Why Mental Health First Aid (MHFA) Training is as necessary as Physical First Aid ?
A person drops to the ground clutching their chest and stops breathing. Even those who haven’t undergone a physical first aid training course have seen enough CPR to be able to offer some support and attempt to save a life.
Physical first aid has become embedded in our psyche. We all know we need to stem blood loss, to roll people on their side into a recovery position, to wash eyes that have been splashed with substances. Then we know to call the emergency services or get them to an A & E department.
CPR aims to save life in a crisis, all the other scenarios to decrease the damage, and then to get the person to the appropriate professional support.
Mental Health First Aid does exactly the same. It aims to protect loss of life in a crisis, and to support people to the right professional help whilst limiting potential damage in other cases.
Statistically we are six times more likely to come across someone with suicidal ideation than we are someone suffering a cardiac arrest. That doesn’t mean we shouldn’t bother training people in CPR. Of course we should. It saves lives.
Suicide is the single biggest killer of adult males under the age of 45.
Not Prostate Cancer or car crashes, accidents or heart attacks.
Nearly 16 people take their own lives every day, and 75% of those are males. Between 10-25 times that number attempt to take their own lives.
Roughly 200 people a day struggle with the most horrendous choice a human being should ever have to face.
MHFA skills the trainee to be able to asses and assist in these situations, both in an obvious crisis, but almost more importantly they will be able to intervene and support people who are increasingly at risk of harming themselves.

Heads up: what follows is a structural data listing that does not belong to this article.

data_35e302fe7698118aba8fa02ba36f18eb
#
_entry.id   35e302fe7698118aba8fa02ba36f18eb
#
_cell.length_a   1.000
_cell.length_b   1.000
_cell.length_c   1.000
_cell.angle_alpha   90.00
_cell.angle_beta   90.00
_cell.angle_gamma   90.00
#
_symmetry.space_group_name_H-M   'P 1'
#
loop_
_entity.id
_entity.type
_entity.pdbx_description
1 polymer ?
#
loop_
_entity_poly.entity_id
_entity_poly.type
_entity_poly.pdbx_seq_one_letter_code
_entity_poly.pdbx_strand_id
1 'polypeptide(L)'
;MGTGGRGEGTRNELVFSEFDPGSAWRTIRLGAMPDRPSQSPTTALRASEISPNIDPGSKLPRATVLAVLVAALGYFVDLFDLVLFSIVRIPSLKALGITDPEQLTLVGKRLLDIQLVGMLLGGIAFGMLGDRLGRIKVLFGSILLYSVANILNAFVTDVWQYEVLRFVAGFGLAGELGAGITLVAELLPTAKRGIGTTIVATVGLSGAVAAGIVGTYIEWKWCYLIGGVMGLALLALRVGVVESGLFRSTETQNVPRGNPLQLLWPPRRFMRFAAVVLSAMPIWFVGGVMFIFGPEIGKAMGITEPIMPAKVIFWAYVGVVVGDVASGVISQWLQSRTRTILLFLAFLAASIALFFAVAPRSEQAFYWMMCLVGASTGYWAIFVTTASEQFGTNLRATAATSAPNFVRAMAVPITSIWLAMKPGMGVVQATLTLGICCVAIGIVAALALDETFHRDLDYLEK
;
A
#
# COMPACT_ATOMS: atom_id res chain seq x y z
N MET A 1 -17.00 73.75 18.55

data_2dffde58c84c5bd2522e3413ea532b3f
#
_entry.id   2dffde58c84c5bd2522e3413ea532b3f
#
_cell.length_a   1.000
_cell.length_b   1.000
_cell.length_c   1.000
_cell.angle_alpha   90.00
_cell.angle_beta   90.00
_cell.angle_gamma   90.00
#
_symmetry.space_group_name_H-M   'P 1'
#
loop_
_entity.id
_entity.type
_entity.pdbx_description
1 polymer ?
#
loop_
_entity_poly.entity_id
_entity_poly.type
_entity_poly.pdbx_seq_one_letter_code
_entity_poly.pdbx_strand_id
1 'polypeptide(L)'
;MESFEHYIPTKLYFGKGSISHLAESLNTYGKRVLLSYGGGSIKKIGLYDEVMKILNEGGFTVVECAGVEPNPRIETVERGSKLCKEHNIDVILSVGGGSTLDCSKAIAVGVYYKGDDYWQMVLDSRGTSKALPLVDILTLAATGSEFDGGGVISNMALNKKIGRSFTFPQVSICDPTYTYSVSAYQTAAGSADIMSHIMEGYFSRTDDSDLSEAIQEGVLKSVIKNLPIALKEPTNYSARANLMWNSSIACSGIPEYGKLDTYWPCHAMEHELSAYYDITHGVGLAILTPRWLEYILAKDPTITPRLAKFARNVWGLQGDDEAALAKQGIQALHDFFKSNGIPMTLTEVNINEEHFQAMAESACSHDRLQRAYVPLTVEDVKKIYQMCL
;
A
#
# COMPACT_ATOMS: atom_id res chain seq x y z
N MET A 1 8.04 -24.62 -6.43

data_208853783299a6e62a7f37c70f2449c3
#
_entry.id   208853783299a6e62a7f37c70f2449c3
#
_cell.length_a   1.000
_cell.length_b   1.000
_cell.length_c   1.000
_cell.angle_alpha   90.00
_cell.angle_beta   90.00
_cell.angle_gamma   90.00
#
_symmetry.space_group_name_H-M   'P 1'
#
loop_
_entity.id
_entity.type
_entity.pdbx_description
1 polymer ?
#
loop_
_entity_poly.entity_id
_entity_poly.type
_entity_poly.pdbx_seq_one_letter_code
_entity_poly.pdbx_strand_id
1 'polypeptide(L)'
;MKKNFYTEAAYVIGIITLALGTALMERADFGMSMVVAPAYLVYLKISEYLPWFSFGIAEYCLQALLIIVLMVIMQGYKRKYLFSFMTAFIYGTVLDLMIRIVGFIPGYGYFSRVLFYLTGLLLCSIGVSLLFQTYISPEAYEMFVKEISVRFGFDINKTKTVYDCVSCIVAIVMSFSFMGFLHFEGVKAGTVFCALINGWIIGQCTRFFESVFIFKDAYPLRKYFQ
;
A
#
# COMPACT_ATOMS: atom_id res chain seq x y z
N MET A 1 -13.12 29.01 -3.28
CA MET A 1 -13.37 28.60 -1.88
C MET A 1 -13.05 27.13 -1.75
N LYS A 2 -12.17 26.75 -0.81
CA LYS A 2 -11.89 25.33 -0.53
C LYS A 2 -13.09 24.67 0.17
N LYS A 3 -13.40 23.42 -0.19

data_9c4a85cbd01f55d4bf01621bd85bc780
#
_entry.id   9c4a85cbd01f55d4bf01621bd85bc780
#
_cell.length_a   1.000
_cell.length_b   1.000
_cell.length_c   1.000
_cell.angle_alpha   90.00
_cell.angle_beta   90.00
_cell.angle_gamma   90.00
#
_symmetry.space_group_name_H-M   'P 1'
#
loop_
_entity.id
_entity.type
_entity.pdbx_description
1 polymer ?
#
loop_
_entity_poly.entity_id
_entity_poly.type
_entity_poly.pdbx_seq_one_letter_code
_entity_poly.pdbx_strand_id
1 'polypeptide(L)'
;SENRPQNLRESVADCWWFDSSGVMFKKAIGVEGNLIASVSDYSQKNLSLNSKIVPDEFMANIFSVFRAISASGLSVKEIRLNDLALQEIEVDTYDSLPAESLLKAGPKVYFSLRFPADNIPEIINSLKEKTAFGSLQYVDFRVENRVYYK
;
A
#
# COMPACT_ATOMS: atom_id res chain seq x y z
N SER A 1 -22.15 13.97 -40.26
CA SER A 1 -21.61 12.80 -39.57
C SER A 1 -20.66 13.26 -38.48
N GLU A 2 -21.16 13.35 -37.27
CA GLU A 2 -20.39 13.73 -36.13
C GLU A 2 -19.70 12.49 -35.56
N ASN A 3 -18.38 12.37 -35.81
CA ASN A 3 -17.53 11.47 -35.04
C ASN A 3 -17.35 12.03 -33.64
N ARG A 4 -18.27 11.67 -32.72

There is one point in training that always surprises people.
If we have identified that someone is depressed we must ask them the question - are they having suicidal thoughts ?
It almost seems contra-intuitive.
“If I ask aren’t I putting the though into their head ?”
If someone seems breathless, pale and having difficulty breathing would we not ask them whether they have chest pain and odd sensations in their arm ?
Would we ask them is they have felt like this before ? They may have done - it may be a panic attack, which mimics a heart attack.
They may also have previously experience Angina. We have to ask the appropriate questions to understand the severity of what we are dealing with, and what is the appropriate medical support.
In both Physical and Mental, we would always err on the side of caution ensuring the person gains the support they need.
But with the MHFA training we also come to understand that suicidal ideation is common and in fact 1 in 5 people experience such thoughts in their lifetime. They are common in depression, it is a symptom, but often one that is intrusive, but not acted upon.
MHFA’s can reassure people, as well as being able to react to having these thoughts. They are taught their own CPR Plan to gauge the risk if a person is having these thoughts.
Current Plan - If there is a plan of how to harm them selves there is a very high risk - thought but no thoughts of a plan - less so.
Prior Behaviour - Have they previously attempted to harm themselves ? If so increased risk. Have they experienced thoughts before but found solutions to deal with is ? Positive point.
Resources - Who can they talk to ? Family member ? Friends ? Is there any current psych support ? Online support groups ?
We have only touched on the crisis response to potential suicidal behaviour. This is just the first of four sessions in the MHFA training modules. The rest are there to respond, and prevent, conditions like stress and anxiety, that can lead to depression and further complications, whilst the fourth sessions looks at psychosis and modelling recovery within our communities and workplaces.
Covid has brought anxiety, depression and stress to the forefront of our concerns. Remote working first felt liberating, but for many it has increased disconnection from their fellows to a previously unknown and damaging level.
There is an elephant in the room in our workplaces, and styles of work. Job security for us and our partners have spawned levels of anxiety previously unknown in our lives. OCD has become common place with understandable germ-phobic behaviour.
All the time we hear companies saying ‘People are our most important assets…’
Now is the time that we put our money where our mouth is.
Should we weight MHFA the same as its physical counterpart ?
It saves lives, and prevents others from being blighted by the conditions that the present not the future are increasing.
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